Are you seeing a trend here? Yes, most of the coffee shops in the U.P. also double as restaurants. And the Stone Cup Coffee House & Stones Deli in Escanaba is no different. This is a great place to grab a mouthwatering breakfast or lunch as well as a quality coffee. 1222 Ludington St. Escanaba, MI

Falling Rock Cafe’ – Munising, MI

The Falling Rock is a true gem, nestled in downtown Munising, just south of Pictured Rocks National Lakeshore. Part coffee shop, part bookstore, this is a place where you could easily spend a couple hours. They also serve a wide selection of ice cream for those hot summer days, and a full menu of soups and sandwiches if you’re in the mood for lunch. If you happen to be visiting Pictured Rocks and mother nature rains on your parade, grab a coffee, crack open one of their more than 1,000 new and used books and relax for a while. 104 E Munising Ave., Munising, MI

The Serving Spoon – Menominee, MI

Tucked inside a house along Menominee’s historic waterfront district, The Serving Spoon is a breakfast hotspot as well as coffee shop. From here, it’s just a short drive (or nice walk) to Menominee’s North Pier Lighthouse. 821 1st St. Menominee, MI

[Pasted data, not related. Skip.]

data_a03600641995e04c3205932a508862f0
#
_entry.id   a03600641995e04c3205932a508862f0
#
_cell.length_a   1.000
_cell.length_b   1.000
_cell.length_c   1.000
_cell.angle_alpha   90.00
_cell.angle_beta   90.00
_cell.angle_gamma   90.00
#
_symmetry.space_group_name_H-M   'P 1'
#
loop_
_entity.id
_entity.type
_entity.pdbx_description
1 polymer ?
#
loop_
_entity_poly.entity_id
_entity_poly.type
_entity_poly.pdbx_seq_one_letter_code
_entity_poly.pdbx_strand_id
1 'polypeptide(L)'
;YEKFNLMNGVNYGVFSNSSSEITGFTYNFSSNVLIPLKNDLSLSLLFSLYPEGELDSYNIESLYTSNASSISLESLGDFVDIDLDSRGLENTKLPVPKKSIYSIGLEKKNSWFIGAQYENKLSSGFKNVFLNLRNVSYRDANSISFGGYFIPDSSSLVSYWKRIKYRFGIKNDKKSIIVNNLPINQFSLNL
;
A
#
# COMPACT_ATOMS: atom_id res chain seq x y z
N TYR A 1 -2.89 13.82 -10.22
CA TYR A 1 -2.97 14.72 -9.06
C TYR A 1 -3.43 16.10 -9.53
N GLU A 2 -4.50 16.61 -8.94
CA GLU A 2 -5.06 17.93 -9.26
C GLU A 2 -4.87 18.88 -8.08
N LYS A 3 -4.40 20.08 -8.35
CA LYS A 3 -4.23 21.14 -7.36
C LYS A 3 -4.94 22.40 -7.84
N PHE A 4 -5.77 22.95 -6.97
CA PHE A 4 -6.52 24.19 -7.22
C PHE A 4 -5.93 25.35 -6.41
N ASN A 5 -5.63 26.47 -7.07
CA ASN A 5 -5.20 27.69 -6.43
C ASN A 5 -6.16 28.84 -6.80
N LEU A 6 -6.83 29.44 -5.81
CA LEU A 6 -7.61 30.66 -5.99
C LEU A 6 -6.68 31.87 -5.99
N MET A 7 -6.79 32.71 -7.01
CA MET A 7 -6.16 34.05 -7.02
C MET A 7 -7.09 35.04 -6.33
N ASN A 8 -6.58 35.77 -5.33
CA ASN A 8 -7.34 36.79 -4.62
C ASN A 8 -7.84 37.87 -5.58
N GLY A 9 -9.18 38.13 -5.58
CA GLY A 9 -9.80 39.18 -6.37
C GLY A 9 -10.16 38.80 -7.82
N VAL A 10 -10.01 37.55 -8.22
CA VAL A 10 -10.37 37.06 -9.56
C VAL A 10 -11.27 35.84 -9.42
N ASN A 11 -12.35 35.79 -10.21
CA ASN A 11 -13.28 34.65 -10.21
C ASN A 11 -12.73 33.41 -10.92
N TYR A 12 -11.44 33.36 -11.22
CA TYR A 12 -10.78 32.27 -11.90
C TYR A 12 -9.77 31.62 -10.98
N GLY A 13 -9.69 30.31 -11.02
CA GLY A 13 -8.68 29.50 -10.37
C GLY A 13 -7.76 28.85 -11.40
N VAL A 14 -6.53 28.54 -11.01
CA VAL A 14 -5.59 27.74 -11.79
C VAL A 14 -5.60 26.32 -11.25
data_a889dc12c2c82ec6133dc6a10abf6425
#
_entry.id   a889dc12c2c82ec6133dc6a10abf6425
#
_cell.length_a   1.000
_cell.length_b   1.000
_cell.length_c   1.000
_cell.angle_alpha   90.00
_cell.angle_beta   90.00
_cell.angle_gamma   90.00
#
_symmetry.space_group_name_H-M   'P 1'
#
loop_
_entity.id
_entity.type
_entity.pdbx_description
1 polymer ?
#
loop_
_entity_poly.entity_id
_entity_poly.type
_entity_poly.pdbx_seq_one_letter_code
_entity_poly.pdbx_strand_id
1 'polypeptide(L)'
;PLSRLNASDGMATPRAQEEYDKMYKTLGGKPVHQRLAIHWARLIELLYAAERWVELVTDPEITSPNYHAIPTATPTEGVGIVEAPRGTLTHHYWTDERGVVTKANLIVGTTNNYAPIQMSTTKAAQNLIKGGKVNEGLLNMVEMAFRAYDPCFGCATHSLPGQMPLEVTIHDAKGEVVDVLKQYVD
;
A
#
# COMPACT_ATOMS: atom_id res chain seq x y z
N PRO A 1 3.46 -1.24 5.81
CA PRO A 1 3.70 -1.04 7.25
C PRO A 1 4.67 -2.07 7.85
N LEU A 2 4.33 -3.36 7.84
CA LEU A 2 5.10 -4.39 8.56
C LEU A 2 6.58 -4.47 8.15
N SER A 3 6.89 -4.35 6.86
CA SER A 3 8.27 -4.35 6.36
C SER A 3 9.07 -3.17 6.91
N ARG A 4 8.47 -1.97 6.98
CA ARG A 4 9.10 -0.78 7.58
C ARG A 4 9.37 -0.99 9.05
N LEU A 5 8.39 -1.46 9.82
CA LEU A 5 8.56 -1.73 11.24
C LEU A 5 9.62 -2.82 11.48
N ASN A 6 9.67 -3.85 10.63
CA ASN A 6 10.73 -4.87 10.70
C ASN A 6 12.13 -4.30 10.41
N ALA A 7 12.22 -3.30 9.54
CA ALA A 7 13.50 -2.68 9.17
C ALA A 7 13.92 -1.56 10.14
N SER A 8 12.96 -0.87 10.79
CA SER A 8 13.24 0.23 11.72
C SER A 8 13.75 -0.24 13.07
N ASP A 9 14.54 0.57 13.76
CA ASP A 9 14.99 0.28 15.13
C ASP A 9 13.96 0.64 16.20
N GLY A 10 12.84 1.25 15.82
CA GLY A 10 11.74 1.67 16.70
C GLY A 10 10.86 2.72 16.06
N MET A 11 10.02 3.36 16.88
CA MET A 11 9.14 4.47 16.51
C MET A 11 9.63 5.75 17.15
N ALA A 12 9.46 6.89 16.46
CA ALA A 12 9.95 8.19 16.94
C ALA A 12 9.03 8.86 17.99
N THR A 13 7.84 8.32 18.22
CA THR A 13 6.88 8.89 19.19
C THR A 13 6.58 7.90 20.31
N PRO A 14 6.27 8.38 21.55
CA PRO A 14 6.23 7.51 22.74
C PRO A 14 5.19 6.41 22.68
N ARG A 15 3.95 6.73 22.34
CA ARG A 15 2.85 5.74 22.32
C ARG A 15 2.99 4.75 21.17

Now that you’ve got a good idea where to get your caffeine fix in the U.P., I’d love to hear about any other great coffee shops out there. What’s your favorite Michigan coffee shop?

This post was written by Jesse Land, publisher of the Upper Peninsula travel website Things to do in the U.P. on behalf of Travel Marquette Michigan.

 

 

Delicious Fall Desserts in the Upper Peninsula

Fall is a great time to indulge in some delicious desserts! Today, guest blogger Jesse Land of Things to Do in the U.P. tells us about some sensational sweet treats in the Upper Peninsula. 

Autumn is harvest time and as we all know, along with the harvest comes delicious fall desserts. I caught up with a few of the Upper Peninsula’s best bakers this month to highlight some of their fall inspired favorites.

Sour Cream Apple Walnut Pie – Joe’s Cakes

Joe’s cakes within the historic Landmark Inn in Marquette is a standout Upper Peninsula bakery, and Joe’s sour cream apple walnut pie is one of his most popular desserts. When Joe Heck’s grandmother immigrated from Cuba, in his words “she couldn’t bake a pie or a cake to save her life.” But she found a book in the library with the recipe for this dessert translated into spanish and the rest is history.